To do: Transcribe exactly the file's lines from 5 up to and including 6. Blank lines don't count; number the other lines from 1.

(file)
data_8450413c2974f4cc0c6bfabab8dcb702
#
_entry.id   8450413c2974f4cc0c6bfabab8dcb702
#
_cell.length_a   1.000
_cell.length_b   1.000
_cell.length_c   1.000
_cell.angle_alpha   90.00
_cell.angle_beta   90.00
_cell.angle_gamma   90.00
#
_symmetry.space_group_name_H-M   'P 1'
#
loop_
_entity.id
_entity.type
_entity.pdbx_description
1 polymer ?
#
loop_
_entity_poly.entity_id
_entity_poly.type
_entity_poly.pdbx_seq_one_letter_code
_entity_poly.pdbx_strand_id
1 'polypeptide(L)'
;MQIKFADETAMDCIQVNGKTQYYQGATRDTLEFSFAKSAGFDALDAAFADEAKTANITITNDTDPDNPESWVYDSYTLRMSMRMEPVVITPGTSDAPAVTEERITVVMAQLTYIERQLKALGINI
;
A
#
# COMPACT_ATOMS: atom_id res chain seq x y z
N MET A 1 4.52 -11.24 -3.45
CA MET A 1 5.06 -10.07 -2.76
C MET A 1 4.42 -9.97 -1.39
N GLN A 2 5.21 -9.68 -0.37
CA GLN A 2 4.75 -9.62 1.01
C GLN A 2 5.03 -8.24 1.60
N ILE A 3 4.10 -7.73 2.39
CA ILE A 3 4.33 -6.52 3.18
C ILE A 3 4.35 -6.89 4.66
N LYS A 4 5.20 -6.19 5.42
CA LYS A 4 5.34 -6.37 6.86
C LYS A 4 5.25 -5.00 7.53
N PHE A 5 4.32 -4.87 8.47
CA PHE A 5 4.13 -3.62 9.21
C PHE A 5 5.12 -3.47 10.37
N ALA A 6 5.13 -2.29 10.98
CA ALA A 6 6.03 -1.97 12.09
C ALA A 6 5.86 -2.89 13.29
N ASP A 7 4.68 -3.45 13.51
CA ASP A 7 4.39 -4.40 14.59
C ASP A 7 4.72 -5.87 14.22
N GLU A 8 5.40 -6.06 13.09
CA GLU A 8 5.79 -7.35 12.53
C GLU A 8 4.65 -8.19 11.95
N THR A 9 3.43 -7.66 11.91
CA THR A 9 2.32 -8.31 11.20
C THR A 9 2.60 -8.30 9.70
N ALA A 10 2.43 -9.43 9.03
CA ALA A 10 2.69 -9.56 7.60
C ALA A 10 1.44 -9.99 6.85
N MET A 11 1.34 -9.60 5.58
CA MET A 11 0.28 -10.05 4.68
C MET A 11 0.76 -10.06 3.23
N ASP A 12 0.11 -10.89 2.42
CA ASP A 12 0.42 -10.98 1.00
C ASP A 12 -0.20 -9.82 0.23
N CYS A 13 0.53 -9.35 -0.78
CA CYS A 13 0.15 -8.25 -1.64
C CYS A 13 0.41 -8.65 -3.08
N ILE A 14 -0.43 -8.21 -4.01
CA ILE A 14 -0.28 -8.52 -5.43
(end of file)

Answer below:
_cell.length_a   1.000
_cell.length_b   1.000